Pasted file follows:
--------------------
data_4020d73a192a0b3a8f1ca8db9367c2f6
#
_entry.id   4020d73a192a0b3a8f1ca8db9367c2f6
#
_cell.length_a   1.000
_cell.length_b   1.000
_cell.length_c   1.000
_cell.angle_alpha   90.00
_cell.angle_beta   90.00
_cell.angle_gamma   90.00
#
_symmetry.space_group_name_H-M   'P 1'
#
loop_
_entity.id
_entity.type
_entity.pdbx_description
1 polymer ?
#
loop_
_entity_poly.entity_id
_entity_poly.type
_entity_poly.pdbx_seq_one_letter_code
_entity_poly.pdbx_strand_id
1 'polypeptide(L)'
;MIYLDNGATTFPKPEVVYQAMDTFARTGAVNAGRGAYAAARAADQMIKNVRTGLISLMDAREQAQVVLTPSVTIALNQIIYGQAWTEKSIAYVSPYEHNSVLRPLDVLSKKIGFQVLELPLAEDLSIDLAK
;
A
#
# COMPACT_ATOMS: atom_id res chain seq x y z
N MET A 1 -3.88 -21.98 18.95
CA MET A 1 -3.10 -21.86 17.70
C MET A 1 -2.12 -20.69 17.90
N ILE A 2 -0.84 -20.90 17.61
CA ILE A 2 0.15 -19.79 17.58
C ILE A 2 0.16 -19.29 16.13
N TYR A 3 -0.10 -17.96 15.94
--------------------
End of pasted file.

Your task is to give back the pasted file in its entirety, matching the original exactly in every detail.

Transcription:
data_4020d73a192a0b3a8f1ca8db9367c2f6
#
_entry.id   4020d73a192a0b3a8f1ca8db9367c2f6
#
_cell.length_a   1.000
_cell.length_b   1.000
_cell.length_c   1.000
_cell.angle_alpha   90.00
_cell.angle_beta   90.00
_cell.angle_gamma   90.00
#
_symmetry.space_group_name_H-M   'P 1'
#
loop_
_entity.id
_entity.type
_entity.pdbx_description
1 polymer ?
#
loop_
_entity_poly.entity_id
_entity_poly.type
_entity_poly.pdbx_seq_one_letter_code
_entity_poly.pdbx_strand_id
1 'polypeptide(L)'
;MIYLDNGATTFPKPEVVYQAMDTFARTGAVNAGRGAYAAARAADQMIKNVRTGLISLMDAREQAQVVLTPSVTIALNQIIYGQAWTEKSIAYVSPYEHNSVLRPLDVLSKKIGFQVLELPLAEDLSIDLAK
;
A
#
# COMPACT_ATOMS: atom_id res chain seq x y z
N MET A 1 -3.88 -21.98 18.95
CA MET A 1 -3.10 -21.86 17.70
C MET A 1 -2.12 -20.69 17.90
N ILE A 2 -0.84 -20.90 17.61
CA ILE A 2 0.15 -19.79 17.58
C ILE A 2 0.16 -19.29 16.13
N TYR A 3 -0.10 -17.96 15.94